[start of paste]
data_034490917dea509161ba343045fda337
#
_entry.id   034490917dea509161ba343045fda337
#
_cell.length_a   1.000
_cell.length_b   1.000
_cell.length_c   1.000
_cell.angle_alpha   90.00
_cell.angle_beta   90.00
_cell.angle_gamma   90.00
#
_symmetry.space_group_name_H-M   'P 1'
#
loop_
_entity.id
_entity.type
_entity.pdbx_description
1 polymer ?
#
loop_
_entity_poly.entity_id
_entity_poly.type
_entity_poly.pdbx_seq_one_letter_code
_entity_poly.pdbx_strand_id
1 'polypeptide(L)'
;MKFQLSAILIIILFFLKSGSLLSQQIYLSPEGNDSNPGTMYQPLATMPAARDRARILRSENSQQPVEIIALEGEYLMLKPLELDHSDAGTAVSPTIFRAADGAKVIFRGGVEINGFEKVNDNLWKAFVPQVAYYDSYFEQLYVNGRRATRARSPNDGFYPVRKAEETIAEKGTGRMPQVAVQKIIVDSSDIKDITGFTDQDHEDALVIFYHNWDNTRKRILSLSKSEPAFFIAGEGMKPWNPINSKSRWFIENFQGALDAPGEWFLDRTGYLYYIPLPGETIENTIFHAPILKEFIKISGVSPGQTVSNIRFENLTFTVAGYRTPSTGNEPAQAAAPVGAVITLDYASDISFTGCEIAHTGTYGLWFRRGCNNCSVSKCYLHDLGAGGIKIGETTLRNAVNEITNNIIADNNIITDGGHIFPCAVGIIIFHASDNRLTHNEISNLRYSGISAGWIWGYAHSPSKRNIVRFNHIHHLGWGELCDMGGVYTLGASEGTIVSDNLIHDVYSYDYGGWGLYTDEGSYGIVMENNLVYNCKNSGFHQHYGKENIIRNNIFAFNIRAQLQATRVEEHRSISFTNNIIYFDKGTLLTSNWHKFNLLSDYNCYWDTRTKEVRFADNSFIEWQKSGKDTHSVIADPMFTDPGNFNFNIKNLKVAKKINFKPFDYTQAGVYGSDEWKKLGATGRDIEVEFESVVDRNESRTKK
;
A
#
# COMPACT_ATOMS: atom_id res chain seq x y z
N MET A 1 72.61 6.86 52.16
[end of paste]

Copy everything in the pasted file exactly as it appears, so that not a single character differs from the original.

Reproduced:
data_034490917dea509161ba343045fda337
#
_entry.id   034490917dea509161ba343045fda337
#
_cell.length_a   1.000
_cell.length_b   1.000
_cell.length_c   1.000
_cell.angle_alpha   90.00
_cell.angle_beta   90.00
_cell.angle_gamma   90.00
#
_symmetry.space_group_name_H-M   'P 1'
#
loop_
_entity.id
_entity.type
_entity.pdbx_description
1 polymer ?
#
loop_
_entity_poly.entity_id
_entity_poly.type
_entity_poly.pdbx_seq_one_letter_code
_entity_poly.pdbx_strand_id
1 'polypeptide(L)'
;MKFQLSAILIIILFFLKSGSLLSQQIYLSPEGNDSNPGTMYQPLATMPAARDRARILRSENSQQPVEIIALEGEYLMLKPLELDHSDAGTAVSPTIFRAADGAKVIFRGGVEINGFEKVNDNLWKAFVPQVAYYDSYFEQLYVNGRRATRARSPNDGFYPVRKAEETIAEKGTGRMPQVAVQKIIVDSSDIKDITGFTDQDHEDALVIFYHNWDNTRKRILSLSKSEPAFFIAGEGMKPWNPINSKSRWFIENFQGALDAPGEWFLDRTGYLYYIPLPGETIENTIFHAPILKEFIKISGVSPGQTVSNIRFENLTFTVAGYRTPSTGNEPAQAAAPVGAVITLDYASDISFTGCEIAHTGTYGLWFRRGCNNCSVSKCYLHDLGAGGIKIGETTLRNAVNEITNNIIADNNIITDGGHIFPCAVGIIIFHASDNRLTHNEISNLRYSGISAGWIWGYAHSPSKRNIVRFNHIHHLGWGELCDMGGVYTLGASEGTIVSDNLIHDVYSYDYGGWGLYTDEGSYGIVMENNLVYNCKNSGFHQHYGKENIIRNNIFAFNIRAQLQATRVEEHRSISFTNNIIYFDKGTLLTSNWHKFNLLSDYNCYWDTRTKEVRFADNSFIEWQKSGKDTHSVIADPMFTDPGNFNFNIKNLKVAKKINFKPFDYTQAGVYGSDEWKKLGATGRDIEVEFESVVDRNESRTKK
;
A
#
# COMPACT_ATOMS: atom_id res chain seq x y z
N MET A 1 72.61 6.86 52.16